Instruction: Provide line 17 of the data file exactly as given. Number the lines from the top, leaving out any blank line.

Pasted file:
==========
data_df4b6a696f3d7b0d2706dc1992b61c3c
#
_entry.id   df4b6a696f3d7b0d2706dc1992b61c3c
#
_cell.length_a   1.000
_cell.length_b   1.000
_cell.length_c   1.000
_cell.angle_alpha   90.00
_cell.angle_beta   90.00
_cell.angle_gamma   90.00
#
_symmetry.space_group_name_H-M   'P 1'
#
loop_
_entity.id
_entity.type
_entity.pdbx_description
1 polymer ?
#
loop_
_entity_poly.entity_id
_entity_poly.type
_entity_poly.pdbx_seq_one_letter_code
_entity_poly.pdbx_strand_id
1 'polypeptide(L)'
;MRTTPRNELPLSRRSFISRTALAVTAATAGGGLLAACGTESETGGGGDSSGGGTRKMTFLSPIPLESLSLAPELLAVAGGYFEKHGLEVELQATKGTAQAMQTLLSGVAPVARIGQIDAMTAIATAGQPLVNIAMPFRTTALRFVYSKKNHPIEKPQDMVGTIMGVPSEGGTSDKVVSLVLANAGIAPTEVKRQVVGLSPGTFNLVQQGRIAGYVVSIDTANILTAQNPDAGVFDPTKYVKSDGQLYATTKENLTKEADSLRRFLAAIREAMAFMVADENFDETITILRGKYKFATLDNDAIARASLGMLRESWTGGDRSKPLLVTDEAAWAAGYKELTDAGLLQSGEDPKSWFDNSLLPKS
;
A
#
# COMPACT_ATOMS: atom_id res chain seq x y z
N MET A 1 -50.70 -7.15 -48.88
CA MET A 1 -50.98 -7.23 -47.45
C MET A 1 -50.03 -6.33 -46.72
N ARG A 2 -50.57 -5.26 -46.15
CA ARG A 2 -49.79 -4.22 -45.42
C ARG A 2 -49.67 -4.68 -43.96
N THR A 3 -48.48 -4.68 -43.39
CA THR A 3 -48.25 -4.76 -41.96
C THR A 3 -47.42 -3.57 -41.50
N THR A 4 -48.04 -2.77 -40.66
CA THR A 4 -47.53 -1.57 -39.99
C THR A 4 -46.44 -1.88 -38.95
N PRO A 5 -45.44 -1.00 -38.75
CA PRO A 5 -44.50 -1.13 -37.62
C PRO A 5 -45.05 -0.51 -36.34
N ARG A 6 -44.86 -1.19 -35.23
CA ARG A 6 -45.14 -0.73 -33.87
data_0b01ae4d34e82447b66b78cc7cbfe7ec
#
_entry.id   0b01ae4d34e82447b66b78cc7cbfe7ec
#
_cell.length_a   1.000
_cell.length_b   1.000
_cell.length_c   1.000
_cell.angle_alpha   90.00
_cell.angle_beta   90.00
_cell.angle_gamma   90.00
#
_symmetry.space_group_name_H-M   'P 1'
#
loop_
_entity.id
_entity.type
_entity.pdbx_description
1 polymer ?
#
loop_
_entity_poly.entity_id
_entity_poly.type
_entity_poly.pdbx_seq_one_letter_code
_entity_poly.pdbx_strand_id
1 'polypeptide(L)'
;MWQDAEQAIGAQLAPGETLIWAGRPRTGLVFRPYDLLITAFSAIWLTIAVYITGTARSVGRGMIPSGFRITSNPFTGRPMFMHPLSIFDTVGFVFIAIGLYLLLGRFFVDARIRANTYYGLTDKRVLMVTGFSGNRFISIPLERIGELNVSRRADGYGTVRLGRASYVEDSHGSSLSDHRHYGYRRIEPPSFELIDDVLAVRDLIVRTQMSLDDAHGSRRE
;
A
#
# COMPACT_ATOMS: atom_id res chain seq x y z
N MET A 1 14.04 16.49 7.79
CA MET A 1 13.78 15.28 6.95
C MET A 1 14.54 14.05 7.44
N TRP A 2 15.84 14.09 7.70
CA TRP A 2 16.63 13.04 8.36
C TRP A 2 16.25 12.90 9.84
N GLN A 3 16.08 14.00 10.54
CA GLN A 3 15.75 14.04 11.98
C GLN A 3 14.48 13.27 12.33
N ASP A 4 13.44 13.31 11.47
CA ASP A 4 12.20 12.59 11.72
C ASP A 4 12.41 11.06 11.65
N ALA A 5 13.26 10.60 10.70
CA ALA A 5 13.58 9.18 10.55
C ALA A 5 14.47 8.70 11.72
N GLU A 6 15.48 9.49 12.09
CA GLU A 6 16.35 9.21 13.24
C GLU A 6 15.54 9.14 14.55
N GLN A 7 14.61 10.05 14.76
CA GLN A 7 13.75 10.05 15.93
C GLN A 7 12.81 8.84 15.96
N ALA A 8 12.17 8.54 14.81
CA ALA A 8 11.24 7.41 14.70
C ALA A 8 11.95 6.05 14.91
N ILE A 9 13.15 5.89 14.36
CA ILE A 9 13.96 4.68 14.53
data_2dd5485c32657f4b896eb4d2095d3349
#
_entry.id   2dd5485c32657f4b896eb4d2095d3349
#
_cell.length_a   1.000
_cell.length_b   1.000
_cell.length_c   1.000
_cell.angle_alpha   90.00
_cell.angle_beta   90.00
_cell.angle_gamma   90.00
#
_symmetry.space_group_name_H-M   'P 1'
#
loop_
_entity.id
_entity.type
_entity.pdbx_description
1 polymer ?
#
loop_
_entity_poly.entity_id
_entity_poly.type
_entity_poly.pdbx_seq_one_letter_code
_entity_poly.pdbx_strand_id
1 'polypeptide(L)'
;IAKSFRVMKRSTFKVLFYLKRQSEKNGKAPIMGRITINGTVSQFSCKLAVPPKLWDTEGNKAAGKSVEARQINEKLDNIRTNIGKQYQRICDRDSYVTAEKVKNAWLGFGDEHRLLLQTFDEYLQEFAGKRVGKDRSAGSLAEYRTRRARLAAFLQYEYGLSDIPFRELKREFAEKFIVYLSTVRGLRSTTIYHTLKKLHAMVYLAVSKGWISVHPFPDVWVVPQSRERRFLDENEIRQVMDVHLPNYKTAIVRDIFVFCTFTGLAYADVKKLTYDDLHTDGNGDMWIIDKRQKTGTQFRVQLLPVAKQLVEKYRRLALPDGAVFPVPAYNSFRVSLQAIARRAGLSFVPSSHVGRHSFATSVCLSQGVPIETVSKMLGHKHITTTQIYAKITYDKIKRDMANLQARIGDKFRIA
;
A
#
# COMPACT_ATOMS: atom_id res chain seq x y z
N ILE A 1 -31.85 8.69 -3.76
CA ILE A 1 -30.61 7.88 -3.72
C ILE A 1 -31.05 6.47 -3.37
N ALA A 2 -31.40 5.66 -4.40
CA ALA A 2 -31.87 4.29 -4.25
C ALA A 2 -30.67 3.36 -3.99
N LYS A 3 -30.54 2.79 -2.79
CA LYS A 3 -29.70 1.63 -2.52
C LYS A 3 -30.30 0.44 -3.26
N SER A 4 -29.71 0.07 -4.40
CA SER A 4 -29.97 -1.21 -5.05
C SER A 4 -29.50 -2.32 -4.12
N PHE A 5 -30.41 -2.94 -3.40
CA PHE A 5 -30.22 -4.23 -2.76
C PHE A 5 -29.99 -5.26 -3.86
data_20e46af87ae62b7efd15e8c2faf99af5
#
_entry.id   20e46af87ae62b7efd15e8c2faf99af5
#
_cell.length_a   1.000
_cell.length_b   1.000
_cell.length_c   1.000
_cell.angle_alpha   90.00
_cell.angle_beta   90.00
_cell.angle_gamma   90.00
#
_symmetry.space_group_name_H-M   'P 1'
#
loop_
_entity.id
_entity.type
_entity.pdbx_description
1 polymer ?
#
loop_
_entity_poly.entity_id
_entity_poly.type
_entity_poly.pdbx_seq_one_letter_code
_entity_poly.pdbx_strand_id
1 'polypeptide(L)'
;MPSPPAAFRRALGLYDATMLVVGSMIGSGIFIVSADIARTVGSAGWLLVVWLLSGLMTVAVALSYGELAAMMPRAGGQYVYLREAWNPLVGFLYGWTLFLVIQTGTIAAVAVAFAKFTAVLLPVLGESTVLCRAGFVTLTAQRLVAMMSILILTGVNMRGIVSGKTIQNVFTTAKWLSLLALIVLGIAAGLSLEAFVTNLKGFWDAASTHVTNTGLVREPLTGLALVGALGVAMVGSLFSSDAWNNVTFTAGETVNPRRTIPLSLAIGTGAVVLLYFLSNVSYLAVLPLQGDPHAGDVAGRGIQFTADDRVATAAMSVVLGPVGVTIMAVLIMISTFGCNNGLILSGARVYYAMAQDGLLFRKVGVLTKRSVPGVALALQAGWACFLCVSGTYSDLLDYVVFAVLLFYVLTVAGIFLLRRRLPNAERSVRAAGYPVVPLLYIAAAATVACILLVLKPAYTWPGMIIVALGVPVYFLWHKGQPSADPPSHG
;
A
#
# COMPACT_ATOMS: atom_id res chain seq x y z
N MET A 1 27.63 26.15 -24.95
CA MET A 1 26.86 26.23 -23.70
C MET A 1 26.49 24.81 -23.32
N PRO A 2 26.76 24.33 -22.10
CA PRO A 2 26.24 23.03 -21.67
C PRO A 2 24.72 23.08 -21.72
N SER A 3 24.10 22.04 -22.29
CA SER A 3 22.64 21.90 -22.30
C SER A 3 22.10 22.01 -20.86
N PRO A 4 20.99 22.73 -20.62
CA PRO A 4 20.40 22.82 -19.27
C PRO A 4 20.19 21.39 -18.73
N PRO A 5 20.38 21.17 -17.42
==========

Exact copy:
_entity.pdbx_description